U.S. flag

An official website of the United States government, Department of Justice.

Dot gov

The .gov means it’s official.
Federal government websites always use a .gov or .mil domain. Before sharing sensitive information online, make sure you’re on a .gov or .mil site by inspecting your browser’s address (or “location”) bar.

Https

The site is secure.
The https:// ensures that you are connecting to the official website and that any information you provide is encrypted and transmitted securely.

Juvenile Transfers to Criminal Court in the 1990's: Lessons Learned From Four Studies

NCJ Number
181301
Date Published
Author(s)
Snyder, H. N., Sickmund, M., Poe-Yamagata, E.
Annotation
Researchers at the National Center for Juvenile Justice designed a series of four studies to identify factors decision-makers consider when transferring cases from the juvenile to the adult criminal justice system.
Abstract
Study sites were selected that had a large number of cases and that had sufficient detail on the crime incident, the youth's court history, and case processing characteristics to model the decision-making process. Studies in South Carolina and Utah considered all cases in which the prosecutor requested a judicial waiver. One of the two Pennsylvania studies compared the characteristics of juveniles waived in 1994 with those waived in 1986 to determine whether waiver criteria changed during this period. The second Pennsylvania study explored the decision-making process for cases involving young offenders that began in criminal court rather than in juvenile court under Pennsylvania's 1996 statutory exclusion legislation. Judges concurred with most waiver requests made by prosecutors in South Carolina and Utah. Two factors distinguished cases that were waived from those that were not, the extent of a juvenile's court history and the seriousness of his or her offense. A youth referred to juvenile court in Pennsylvania for a delinquency offense in 1994 was far more likely to be judicially waived to criminal court than a youth referred in 1986. The increase in waiver from 1986 to 1994 appeared to be related to a change in waiver criteria. Another important difference between 1986 and 1994 waiver groups was that juveniles waived in 1994 had less serious court histories than juveniles waived in 1986. The impact of Pennsylvania's statutory exclusion legislation on juvenile court waiver was negligible, but the statute increased processing time for cases eventually handled by the juvenile justice system and placed an additional burden on local jails and criminal courts. Appendixes contain supplemental information by State on juvenile court waiver. 27 references, 24 tables, and 1 figure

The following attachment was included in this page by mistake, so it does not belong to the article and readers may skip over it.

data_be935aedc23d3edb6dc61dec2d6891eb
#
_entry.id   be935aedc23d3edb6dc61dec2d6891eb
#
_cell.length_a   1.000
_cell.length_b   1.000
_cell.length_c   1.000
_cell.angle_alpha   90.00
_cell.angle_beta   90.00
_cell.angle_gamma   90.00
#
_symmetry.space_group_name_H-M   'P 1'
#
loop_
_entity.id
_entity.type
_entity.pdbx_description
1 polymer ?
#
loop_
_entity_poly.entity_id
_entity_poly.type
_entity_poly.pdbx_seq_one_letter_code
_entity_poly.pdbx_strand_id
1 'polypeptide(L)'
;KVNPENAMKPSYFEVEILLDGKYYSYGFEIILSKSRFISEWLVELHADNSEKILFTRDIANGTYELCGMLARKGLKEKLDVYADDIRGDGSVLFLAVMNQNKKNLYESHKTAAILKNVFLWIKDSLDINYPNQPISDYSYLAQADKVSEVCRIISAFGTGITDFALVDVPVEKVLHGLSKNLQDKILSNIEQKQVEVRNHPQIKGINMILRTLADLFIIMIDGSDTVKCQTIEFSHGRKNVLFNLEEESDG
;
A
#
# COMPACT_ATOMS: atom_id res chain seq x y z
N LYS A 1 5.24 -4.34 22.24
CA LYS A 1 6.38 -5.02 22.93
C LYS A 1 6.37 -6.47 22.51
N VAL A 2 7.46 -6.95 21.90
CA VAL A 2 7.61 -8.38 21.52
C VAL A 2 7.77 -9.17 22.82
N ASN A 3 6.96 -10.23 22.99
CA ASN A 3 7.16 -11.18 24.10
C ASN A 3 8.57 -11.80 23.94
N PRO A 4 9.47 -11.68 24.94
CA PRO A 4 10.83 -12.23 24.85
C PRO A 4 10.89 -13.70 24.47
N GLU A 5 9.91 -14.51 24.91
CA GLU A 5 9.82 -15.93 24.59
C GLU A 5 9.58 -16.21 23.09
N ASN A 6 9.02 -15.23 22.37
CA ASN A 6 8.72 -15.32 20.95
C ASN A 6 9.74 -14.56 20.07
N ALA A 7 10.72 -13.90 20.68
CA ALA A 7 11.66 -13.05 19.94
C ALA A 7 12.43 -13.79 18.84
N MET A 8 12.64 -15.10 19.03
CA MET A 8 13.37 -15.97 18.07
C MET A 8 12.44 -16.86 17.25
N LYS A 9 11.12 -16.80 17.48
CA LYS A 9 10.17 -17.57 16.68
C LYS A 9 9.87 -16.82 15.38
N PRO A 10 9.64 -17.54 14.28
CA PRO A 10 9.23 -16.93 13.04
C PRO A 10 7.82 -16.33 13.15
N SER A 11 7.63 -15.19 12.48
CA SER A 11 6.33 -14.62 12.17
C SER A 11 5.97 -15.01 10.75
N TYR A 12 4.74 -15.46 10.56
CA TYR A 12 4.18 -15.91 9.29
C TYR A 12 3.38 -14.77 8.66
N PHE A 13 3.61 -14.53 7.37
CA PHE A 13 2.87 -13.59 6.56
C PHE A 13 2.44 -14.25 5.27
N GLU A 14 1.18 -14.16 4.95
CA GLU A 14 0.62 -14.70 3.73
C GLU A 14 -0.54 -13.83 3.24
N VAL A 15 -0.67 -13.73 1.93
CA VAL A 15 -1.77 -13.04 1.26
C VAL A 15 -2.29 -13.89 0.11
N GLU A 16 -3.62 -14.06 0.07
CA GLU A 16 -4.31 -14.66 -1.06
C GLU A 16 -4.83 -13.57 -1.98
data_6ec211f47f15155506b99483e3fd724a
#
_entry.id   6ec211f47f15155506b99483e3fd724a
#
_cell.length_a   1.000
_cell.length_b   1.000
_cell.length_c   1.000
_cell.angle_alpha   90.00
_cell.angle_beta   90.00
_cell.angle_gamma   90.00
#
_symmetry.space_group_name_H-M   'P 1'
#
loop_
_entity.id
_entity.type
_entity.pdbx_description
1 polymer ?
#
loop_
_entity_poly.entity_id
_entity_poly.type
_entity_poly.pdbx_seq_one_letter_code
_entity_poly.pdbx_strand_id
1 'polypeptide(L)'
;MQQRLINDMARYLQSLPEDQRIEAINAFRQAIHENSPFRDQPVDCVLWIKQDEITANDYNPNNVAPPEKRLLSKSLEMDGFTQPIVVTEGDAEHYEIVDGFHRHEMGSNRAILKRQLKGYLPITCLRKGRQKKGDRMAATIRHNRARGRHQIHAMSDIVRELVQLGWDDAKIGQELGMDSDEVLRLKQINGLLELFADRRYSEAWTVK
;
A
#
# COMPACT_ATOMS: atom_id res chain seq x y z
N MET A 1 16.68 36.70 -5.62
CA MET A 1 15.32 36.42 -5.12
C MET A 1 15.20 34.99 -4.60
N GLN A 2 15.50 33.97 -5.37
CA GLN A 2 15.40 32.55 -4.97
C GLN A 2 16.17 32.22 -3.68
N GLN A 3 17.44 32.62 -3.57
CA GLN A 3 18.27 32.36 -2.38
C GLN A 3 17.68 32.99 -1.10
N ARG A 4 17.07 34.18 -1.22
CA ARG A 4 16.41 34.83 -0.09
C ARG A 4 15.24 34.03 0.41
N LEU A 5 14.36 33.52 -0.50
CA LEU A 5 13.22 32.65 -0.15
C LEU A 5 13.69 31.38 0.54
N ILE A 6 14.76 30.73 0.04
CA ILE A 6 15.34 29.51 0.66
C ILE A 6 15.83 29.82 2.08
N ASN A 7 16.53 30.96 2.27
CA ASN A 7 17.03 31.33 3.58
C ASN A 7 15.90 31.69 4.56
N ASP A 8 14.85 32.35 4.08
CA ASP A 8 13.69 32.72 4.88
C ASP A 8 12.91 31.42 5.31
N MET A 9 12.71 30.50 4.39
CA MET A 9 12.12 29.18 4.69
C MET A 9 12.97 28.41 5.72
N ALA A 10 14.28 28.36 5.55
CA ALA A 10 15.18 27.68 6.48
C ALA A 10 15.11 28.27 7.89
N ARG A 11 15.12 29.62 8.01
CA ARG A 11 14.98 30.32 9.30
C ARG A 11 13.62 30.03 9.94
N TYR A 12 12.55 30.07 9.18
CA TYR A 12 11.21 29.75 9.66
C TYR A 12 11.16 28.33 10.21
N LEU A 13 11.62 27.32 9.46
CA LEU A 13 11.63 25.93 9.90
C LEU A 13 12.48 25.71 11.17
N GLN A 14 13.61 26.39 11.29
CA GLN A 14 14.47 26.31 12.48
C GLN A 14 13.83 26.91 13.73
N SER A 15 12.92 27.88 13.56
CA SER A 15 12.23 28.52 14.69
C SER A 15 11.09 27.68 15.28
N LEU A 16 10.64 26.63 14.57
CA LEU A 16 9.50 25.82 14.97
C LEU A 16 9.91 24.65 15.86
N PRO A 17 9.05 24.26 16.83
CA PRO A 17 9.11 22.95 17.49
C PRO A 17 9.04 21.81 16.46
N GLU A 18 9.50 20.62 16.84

Date Created: August 14, 2014